What if I started an abortion at home or from someone that doesn’t work for Marie Stopes South Africa?
Because we do not have triage facilities if you are already in the process of an abortion we recommend you present yourself at your nearest hospital for treatment. If you have purchased “abortion pills” from someone who is not a designated provider do NOT consume the medication. Call us on 0800 11 77 85 to book a safe abortion.
Contraceptives and Family Planning
We believe that everyone should have the right to choose whether and when to have children, no matter where they live.
What method is the most effective?
I’ve heard contraceptive methods cause weight gain?
What is an IUD?
What is the implant?
Are there some contraceptive methods that I can’t use?
When can I use an emergency contraceptives?
Can’t I just use the morning after pill every time I have sex?
HIV & STI
We offer a range of HIV and sexually transmitted infection (STI) treatment services across South Africa.
How do you do the HIV testing and STI screening?
Testing for HIV and STIs may include a urine sample, pap smear and/or a blood test.
What is the difference between the lab and rapid test options?
At Marie Stopes we have two ways to test for HIV and some STIs: a rapid test (with results while you wait) or a laboratory test (with results that take about 5 days to process).
How do I know if I have an STI?
You will NOT always know that you have an infection, often symptoms can be missed or mistaken and sometimes you may show no symptoms at all. Everyone who has sex is at risk of an STI and should be tested regularly. You should be tested if you have: • Unusual genital/anal discharge • Genital sores, growths or lumps • Pain when passing urine • Painful sex or bleeding after sex • Pain in the lower abdomen • Genital pain • Irregular bleeding between periods Symptoms of an STI may come and go; this does not mean that the infection is cured. Also, having one STI can make you more vulnerable to others. Be tested regularly. The risks of leaving an STI untreated can vary from pelvic pain, ectopic pregnancy, infertility in both men and women and even chronic debilitating secondary infections. Book an appointment at your nearest Marie Stopes HIV testing centre.
What STIs are there and how are they passed on?
Common STIs include: Chlamydia, gonorrhea, herpes, trichomoniasis, bacterial vaginosis, syphilis, hepatitis A, B and C. The most common way STIs are transmitted is through vaginal, anal or oral sex without a condom. Some STIs (like genital warts) can be transmitted from skin to skin contact during sex. Bacteria and viruses that cause STIs can be found in semen (sperm), vaginal and anal fluids, breast milk and blood (including mouth sores) and are passed on through: sexual intercourse, direct contact with infected blood, needle stick injuries or from mother to child during breastfeeding. The most common areas of the body infected are the genitals, anal area, mouth and throat. At Marie Stopes women can also be tested for common vaginal infections such as thrush and bacterial vaginosis and receive pap smears which test for precancerous cervical cells and the human papillomavirus (HPV).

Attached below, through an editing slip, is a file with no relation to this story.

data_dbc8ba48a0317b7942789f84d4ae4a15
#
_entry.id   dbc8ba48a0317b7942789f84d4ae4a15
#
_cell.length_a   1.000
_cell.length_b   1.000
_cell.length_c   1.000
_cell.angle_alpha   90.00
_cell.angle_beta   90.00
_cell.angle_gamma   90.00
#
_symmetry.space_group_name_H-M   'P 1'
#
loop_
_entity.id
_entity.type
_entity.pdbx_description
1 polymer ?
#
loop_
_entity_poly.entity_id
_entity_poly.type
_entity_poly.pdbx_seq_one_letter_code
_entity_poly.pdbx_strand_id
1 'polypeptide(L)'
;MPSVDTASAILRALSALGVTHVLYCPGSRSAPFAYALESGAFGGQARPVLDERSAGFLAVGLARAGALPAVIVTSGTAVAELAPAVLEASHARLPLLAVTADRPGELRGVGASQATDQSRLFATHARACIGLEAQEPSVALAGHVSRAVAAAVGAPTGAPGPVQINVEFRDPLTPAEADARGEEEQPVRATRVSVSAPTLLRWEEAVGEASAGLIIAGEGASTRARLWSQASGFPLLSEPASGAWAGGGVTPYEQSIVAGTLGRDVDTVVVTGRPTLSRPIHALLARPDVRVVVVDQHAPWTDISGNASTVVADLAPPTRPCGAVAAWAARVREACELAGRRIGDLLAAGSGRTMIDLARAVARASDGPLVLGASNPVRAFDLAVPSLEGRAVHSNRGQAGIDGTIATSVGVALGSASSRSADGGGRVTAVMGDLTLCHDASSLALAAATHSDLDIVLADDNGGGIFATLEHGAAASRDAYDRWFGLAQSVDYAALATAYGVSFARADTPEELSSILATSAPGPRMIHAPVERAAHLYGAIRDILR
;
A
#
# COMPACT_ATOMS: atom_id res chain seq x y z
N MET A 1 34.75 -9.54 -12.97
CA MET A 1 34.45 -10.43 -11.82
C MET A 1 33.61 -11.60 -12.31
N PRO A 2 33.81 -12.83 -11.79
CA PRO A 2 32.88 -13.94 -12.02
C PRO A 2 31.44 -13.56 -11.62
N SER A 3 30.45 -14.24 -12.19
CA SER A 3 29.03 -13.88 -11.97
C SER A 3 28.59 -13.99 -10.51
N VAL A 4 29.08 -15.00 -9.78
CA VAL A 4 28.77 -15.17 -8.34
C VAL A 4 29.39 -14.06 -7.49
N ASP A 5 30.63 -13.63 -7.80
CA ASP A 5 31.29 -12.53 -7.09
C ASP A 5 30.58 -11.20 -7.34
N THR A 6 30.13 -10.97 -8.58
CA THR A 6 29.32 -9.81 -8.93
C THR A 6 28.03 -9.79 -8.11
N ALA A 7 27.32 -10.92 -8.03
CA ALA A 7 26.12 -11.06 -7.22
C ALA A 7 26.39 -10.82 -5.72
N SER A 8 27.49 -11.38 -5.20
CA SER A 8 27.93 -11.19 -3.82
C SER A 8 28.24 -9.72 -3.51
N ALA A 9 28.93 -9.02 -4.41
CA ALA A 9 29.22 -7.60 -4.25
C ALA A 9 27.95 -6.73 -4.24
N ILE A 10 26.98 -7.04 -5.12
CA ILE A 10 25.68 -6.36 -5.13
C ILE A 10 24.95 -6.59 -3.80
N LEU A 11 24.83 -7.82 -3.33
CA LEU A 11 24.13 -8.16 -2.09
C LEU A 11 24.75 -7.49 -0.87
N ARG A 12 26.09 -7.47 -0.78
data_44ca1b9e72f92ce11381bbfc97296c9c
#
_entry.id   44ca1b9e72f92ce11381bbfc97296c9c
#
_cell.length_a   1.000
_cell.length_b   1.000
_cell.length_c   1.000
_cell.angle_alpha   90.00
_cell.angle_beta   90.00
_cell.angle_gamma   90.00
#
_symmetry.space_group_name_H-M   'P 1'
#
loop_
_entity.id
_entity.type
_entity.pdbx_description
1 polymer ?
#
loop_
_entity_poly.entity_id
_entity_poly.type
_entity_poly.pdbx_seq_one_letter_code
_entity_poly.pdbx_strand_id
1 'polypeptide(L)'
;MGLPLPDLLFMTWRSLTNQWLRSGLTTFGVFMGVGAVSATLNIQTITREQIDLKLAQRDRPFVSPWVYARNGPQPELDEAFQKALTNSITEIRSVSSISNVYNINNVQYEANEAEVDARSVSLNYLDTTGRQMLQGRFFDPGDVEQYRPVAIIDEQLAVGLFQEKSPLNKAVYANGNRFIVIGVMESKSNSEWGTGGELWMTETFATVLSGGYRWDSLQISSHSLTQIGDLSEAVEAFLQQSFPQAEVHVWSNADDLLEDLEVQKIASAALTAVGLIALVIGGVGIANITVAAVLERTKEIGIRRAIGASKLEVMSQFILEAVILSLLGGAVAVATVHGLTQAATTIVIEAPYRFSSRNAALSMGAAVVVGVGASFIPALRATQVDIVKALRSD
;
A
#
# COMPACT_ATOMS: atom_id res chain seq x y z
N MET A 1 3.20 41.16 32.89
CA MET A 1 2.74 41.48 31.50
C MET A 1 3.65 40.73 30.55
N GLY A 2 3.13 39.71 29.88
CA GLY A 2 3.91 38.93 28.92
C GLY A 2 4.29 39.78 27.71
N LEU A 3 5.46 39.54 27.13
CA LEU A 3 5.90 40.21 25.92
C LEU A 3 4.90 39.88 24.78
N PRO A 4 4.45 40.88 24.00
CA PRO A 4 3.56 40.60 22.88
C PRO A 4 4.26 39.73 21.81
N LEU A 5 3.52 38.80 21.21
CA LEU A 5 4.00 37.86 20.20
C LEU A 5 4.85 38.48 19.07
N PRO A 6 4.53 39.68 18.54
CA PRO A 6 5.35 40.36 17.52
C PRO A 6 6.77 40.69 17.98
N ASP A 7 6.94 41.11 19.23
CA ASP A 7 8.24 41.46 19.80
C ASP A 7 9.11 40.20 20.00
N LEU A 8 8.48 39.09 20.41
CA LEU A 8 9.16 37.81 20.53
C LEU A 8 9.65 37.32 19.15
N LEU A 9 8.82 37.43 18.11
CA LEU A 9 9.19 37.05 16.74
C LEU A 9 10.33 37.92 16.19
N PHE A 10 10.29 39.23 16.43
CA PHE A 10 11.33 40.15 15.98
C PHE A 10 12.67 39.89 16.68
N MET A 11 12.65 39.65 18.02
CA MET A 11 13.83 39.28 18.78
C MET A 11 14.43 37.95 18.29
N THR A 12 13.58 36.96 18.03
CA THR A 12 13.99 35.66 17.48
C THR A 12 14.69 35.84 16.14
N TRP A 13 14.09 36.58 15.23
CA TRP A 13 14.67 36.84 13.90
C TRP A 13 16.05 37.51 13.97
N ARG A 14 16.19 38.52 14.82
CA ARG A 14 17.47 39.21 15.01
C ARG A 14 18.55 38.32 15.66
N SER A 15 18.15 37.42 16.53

Why is it important to test regularly for HIV?
HIV stands for Human Immunodeficiency Virus. People who have the virus are HIV positive and capable of passing the virus on to their sexual partners, through blood-to-blood contact or mother to child during delivery and breastfeeding. HIV weakens the immune system, which affects the body’s ability to fight common illnesses and to stay strong and healthy. It can lead to AIDS (Acquired Immune Deficiency Syndrome for which there is currently no cure. Selected Marie Stopes centres also provide CD4 count services to clients who have tested positive for HIV. Make an online booking or call us on 0800 11 77 85.
A pap smear can detect sexually transmitted infections (STIs) as well as early signs of cervical cancer.
When and how often should I have a pap smear?
The South African HPV Advisory Board recommend that a woman begin having pap smears when she becomes sexually active or turns 21 each year until the age of 30 and then every 3 years after the age of 30. Get in touch for a pap smear cost estimate.
Why do I need a pap smear?
The test looks for changes in the cells of your cervix. Changes happen very slowly but can lead to serious problems like cervical cancer. Cervical cancer is the number one killer of South African women. Often, there are no symptoms, until the condition is at an advanced stage. If abnormal cells are noticed at screening, they can be closely observed and/or treated to prevent cancer from developing. Regular screening has been proven to reduce the risk of cancer by 90%. Many women feel nervous about having a pap smear test, yet regular screening has saved thousands of lives by discovering problems before they become serious.
Human Papilloma Virus (HPV)
The sample taken during your pap smear can also be used to test for HPV. HPV is a common viral infection, which can be passed on during sex. It can show up in the cells of your cervix and sometimes causes an abnormal or unclear smear test result. There are many different types of HPV, some of which have been linked to cervical cancer. The test can spot HPV even before changes can be seen on the cervix. This means women at risk of cervical cancer can be identified much earlier and their health can be monitored closely.
When should I make a pap smear appointment?
You cannot be screened during your period, so the best time to make your appointment is roughly two weeks after the first day of your period (between days 10 and 16 of your monthly cycle).
How is a pap smear taken?
The nurse will ask you to lie back and will gently insert an instrument called a speculum into your vagina, so she can view your cervix. A brush or spatula is used to take a sample of cells from just inside the opening of your cervix.
Does a pap smear hurt?
How is the sample tested?
What if the results are irregular?
Any change in the cells of your cervix usually happen very slowly so there is no need to panic if your results come back as irregular. Our staff can give you a full explanation of what the test results show, and advise you on what to do next. If your results show cell changes, we may recommend that you have another smear test after a period of time or refer you to the appropriate medical specialist for further examination.